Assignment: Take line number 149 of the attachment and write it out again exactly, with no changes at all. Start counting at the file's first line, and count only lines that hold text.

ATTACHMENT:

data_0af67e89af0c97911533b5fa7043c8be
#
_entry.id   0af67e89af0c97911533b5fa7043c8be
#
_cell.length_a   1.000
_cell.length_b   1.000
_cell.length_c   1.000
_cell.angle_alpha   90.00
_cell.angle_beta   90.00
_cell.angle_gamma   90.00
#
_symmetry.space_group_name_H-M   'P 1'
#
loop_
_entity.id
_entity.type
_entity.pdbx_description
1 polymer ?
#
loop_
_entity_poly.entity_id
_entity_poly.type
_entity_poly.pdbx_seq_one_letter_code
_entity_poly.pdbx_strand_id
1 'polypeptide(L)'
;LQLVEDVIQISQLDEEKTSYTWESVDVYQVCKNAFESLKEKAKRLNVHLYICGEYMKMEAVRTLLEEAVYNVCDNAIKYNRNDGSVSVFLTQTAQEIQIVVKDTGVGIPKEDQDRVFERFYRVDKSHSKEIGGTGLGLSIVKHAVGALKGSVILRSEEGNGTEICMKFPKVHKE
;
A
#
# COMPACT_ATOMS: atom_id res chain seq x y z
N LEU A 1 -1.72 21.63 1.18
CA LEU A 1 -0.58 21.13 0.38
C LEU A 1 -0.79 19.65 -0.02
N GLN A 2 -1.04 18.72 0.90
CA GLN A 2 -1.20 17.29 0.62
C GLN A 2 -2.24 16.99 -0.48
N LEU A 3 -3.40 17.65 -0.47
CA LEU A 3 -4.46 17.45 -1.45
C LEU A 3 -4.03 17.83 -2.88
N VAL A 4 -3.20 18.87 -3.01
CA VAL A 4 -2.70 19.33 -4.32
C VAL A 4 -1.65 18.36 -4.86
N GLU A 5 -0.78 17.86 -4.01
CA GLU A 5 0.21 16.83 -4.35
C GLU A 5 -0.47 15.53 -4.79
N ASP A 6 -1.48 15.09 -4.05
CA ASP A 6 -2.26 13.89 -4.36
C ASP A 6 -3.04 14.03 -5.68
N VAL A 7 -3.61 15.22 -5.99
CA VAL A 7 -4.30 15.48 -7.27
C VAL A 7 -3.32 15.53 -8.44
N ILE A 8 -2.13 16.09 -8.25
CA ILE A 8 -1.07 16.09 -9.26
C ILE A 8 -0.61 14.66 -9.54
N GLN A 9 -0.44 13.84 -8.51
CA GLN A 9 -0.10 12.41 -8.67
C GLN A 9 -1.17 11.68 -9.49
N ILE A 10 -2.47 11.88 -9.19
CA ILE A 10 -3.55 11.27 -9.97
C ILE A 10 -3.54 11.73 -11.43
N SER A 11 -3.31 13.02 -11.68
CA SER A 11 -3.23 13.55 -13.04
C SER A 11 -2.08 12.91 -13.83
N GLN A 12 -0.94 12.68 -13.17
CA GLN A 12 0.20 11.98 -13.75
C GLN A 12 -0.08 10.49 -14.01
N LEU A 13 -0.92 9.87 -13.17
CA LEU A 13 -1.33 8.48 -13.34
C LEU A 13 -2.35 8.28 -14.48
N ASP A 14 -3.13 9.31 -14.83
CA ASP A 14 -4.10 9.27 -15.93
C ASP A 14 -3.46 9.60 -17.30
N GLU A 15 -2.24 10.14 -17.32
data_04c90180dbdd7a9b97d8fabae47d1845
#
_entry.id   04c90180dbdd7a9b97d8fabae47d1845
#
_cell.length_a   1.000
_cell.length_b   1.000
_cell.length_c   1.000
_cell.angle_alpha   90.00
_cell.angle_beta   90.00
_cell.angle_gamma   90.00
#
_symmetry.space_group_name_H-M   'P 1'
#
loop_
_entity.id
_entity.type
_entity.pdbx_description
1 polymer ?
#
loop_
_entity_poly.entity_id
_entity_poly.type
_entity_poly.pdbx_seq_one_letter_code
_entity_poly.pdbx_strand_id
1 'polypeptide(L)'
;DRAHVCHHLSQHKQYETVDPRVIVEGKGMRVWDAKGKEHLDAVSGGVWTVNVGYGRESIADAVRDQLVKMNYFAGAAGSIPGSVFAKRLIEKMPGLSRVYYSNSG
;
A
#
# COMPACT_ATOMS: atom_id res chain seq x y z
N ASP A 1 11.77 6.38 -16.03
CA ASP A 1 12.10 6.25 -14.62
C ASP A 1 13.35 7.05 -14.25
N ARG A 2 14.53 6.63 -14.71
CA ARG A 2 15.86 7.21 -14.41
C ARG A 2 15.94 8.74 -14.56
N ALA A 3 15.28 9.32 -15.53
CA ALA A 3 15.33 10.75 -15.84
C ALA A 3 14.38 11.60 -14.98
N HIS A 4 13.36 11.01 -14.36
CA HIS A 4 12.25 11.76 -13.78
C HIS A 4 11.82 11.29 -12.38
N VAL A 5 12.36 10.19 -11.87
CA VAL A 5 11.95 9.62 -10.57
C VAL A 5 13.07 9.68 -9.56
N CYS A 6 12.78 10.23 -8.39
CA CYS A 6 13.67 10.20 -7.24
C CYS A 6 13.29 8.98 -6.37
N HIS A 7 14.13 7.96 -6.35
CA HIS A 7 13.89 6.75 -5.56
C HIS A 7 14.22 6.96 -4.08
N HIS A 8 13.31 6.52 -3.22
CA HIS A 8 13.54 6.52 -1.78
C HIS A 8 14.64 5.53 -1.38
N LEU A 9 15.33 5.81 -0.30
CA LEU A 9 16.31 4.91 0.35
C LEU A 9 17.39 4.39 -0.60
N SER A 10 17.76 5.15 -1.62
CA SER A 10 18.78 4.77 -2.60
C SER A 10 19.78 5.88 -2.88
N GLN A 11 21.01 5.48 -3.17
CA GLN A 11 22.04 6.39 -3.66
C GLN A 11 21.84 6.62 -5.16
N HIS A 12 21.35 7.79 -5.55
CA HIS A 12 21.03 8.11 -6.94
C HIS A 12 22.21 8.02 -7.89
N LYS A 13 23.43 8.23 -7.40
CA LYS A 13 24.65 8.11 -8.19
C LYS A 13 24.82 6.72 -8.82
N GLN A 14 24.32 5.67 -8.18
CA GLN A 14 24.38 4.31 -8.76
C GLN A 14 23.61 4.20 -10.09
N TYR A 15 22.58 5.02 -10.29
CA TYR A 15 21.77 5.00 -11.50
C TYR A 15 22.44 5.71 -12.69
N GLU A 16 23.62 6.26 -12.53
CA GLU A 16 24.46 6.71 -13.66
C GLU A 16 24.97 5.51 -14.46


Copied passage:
N GLU A 16 23.62 6.26 -12.53